If the holes are not consumed, then they will recombine with the electrons.
The reactor is about 1 metre square, and the photocatalyst was coated in the form of panels where water flow is maintained.
Upon natural sunlight irradiation, hydrogen production occurs and is quantified through gas chromatography.
Significance of the development:
Hydrogen generated in this manner can be used in many forms like electricity generation through fuel cells in remote tribal areas, hydrogen stoves, and powering small gadgets, to mention a few.
Eventually, they can power the transformers and e-vehicles, which are long-term research goals under progress.
During his Independence Day speech, PM had announced the launch of a National Hydrogen Mission to accelerate plans to generate carbon-free fuel from renewables as he set a target of 2047 for the country to achieve self-reliance in energy.
India has set a target of 450 GW of renewable energy by 2030. To achieve this, researchers are working towards renewable energy solutions that should be sustainable with a limited carbon footprint.
What is Hydrogen fuel?
Hydrogen is the lightest and first element on the periodic table. Since the weight of hydrogen is less than air, it rises in the atmosphere and is therefore rarely found in its pure form, H2.
At standard temperature and pressure, hydrogen is a nontoxic, nonmetallic, odorless, tasteless, colorless, and highly combustible diatomic gas.
Hydrogen fuel is a zero-emission fuel burned with oxygen. It can be used in fuel cells or internal combustion engines. It is also used as a fuel for spacecraft propulsion.
Occurrence of Hydrogen:
It is the most abundant element in the universe. The sun and other stars are composed largely of hydrogen.
Astronomers estimate that 90% of the atoms in the universe are hydrogen atoms. Hydrogen is a component of more compounds than any other element.
Water is the most abundant compound of hydrogen found on earth.
Molecular hydrogen is not available on Earth in convenient natural reservoirs. Most hydrogen on Earth is bonded to oxygen in water and to carbon in live or dead and/or fossilized biomass. It can be created by splitting water into hydrogen and oxygen.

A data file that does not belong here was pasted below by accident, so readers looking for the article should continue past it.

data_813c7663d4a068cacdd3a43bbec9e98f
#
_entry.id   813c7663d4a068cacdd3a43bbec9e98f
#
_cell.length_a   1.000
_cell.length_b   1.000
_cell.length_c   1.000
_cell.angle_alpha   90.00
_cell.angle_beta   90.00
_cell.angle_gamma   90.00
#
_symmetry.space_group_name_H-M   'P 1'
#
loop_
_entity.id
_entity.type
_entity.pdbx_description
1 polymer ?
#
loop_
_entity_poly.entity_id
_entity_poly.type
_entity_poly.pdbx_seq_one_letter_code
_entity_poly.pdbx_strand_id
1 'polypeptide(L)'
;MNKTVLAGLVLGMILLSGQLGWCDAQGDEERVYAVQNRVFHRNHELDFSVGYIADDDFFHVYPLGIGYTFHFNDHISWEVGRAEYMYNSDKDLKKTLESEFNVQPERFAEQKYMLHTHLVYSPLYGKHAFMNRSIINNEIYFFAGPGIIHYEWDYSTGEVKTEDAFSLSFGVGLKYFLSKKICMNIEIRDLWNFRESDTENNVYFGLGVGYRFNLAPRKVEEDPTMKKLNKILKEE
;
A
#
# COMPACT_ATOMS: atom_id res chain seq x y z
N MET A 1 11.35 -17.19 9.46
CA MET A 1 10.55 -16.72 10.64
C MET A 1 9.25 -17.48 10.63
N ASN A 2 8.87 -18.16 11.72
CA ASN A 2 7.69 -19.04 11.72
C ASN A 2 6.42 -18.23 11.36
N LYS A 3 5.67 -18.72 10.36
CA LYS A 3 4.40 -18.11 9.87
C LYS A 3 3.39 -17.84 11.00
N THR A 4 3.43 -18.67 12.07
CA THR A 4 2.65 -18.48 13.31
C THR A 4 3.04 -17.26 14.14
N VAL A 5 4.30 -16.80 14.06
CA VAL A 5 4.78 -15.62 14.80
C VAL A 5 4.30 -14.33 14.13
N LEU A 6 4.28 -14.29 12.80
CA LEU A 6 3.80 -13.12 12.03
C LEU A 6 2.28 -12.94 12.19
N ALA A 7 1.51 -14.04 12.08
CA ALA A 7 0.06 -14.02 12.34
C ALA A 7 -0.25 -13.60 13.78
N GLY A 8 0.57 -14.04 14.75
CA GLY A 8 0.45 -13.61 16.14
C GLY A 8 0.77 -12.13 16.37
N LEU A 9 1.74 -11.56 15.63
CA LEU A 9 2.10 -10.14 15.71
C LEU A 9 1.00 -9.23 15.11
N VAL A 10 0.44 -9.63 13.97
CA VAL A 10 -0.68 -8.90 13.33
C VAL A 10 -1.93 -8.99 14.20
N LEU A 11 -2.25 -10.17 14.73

Hydrogen can be stored physically as either a gas or a liquid.
Storage of hydrogen as a gas typically requires high-pressure tanks.
Storage of hydrogen as a liquid requires cryogenic temperatures because the boiling point of hydrogen at one atmosphere pressure is −252.8°C.
Hydrogen can also be stored on the surfaces of solids (by adsorption) or within solids (by absorption).
Potential of clean hydrogen industry in reducing greenhouse gas emissions:
The only by-product or emission that results from the usage of hydrogen fuel is water — making the fuel 100 per cent clean.
Hydrogen is considered an alternative fuel. It is due to its ability to power fuel cells in zero-emission electric vehicles, its potential for domestic production, and the fuel cell’s potential for high efficiency.
In fact, a fuel cell coupled with an electric motor is two to three times more efficient than an internal combustion engine running on gasoline.
Hydrogen can also serve as fuel for internal combustion engines.
The energy in 2.2 pounds (1 kilogram) of hydrogen gas contains about the same as the energy in 1 gallon (6.2 pounds, 2.8 kilograms) of gasoline.
Efforts in this regard:
Recently, the Finance Minister in the Union budget for 2020-21 formally announced the National Hydrogen Mission which aims for generation of hydrogen from green power resources.
The Ministry of New and Renewable Energy (MNRE) has also disclosed that the draft regulations for NHM will be finalised by the end of this month and will thereafter proceed for approval of the Union Cabinet.
Challenges for India:
One of the colossal challenges faced by the industry for using hydrogen commercially is the economic sustainability of extracting green or blue hydrogen.
The technology used in production and use of hydrogen like carbon capture and storage (CCS) and hydrogen fuel cell technology are at nascent stage and is expensive which in turn increases the cost of production of hydrogen.
The maintenance costs for fuel cells post-completion of a plant can be costly, like in South Korea.
The commercial usage of hydrogen as a fuel and in industries requires mammoth investment in R&D of such technology and infrastructure for production, storage, transportation and demand creation for hydrogen.
Antibodies against Nipah virus detected in bats from Kerala
(GS-II: Issues related to health)
Nipah virus antibodies (IgG antibodies) were detected in bat samples collected by the National Institute of Virology (NIV), Pune, from two districts in Kerala where a Nipah infection was confirmed.
Significance of the discovery:
Given the current evidence, it has been logically concluded that the Nipah outbreak in Kozhikode did originate from bats, even though the authorities are still in the dark as to the route of virus transmission from bats to humans.
Nipah Virus outbreaks in India:
India has experienced four NiV outbreaks, with the case fatality rate between 65 percent and 100 percent.
The most recent outbreak started in Kerala in 2018.
Southern Asian countries and some Indian states have been identified as potential hotspots for the disease.
What’s the Concern now?
Nipah is considered dangerous as there is no medicine or vaccines and the death rate among those affected is high. While the Case Fatality Rate (CFR) among COVID-19 affected patients is between 1-2%, that for Nipah infections is in the range of 65-100%.
About the Nipah virus: